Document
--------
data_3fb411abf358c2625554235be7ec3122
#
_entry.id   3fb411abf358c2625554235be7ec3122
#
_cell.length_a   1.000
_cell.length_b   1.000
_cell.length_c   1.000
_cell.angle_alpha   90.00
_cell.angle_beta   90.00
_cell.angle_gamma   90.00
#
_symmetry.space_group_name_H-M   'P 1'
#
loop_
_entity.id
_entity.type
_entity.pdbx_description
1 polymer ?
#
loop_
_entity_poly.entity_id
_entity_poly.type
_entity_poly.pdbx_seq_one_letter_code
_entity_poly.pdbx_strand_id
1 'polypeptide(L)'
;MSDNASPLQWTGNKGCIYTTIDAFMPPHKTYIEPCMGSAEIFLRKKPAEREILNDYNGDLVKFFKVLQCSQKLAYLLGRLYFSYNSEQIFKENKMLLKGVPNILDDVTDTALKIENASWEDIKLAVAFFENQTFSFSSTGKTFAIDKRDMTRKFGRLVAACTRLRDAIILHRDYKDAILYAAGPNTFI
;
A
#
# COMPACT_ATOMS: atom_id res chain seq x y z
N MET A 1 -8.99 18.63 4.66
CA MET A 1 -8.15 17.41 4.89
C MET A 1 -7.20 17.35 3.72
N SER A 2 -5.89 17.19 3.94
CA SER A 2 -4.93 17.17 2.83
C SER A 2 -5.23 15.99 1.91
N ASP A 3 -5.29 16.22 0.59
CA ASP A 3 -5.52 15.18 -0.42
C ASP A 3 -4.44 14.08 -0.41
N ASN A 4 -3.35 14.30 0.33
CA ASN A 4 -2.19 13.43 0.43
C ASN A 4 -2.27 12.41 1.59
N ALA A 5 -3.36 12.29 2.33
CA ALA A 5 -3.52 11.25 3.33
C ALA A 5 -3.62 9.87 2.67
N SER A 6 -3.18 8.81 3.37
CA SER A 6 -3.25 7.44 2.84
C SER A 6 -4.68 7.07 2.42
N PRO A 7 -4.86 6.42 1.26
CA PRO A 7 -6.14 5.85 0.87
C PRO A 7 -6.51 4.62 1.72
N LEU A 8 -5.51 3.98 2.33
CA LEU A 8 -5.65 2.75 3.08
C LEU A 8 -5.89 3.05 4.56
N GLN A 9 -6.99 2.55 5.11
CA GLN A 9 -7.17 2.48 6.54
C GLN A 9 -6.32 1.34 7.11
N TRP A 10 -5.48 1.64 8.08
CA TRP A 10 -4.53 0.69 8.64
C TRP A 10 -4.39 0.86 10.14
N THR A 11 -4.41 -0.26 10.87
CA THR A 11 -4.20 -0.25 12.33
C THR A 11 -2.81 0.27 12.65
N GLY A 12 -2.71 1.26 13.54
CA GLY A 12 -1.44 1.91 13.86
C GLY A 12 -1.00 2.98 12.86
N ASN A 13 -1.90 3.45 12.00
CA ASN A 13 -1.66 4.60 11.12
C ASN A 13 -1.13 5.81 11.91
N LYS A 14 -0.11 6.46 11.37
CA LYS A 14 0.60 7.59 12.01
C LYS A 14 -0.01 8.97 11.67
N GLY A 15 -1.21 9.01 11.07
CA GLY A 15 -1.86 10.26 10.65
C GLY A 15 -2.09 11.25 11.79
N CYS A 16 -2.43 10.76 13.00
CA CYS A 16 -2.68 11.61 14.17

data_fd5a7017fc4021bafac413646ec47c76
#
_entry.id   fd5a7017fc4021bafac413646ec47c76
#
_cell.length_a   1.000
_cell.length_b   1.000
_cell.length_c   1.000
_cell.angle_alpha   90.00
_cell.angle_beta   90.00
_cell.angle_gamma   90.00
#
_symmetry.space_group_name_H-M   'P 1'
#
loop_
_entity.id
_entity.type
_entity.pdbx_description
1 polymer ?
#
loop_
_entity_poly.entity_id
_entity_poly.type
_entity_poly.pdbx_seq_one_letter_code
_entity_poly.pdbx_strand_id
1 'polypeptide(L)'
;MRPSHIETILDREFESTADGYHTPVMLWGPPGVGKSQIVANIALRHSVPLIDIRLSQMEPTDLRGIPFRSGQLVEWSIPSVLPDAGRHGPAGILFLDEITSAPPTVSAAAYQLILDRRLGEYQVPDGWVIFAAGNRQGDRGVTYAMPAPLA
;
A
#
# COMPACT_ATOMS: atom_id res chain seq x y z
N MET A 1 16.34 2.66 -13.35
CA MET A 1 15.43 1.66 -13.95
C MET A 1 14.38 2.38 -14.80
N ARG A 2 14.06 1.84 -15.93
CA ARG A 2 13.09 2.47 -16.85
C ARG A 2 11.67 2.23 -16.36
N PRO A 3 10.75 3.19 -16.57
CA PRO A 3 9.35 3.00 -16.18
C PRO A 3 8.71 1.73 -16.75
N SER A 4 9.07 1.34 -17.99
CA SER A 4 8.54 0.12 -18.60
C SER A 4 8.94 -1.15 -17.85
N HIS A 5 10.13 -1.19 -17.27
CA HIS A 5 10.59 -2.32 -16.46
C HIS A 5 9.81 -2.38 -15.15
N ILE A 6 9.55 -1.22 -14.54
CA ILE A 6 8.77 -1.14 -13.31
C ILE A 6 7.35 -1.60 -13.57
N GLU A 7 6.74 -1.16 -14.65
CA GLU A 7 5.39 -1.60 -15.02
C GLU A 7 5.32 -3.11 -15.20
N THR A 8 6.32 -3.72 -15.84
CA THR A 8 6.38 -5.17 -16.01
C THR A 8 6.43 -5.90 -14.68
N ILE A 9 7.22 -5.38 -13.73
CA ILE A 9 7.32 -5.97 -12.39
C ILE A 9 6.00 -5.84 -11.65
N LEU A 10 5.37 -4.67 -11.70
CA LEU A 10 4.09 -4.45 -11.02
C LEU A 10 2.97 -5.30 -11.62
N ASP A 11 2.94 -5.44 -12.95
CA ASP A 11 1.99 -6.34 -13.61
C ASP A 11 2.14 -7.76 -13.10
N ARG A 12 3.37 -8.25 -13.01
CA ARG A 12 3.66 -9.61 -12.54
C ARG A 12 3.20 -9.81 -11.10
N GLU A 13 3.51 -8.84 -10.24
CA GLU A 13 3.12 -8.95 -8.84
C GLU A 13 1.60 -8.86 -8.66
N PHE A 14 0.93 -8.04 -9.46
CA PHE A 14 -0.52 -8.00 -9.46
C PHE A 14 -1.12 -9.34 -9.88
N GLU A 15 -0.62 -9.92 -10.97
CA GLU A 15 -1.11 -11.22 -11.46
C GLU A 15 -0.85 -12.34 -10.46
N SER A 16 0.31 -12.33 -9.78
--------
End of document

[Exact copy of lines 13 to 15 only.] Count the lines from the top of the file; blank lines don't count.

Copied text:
#
loop_
_entity.id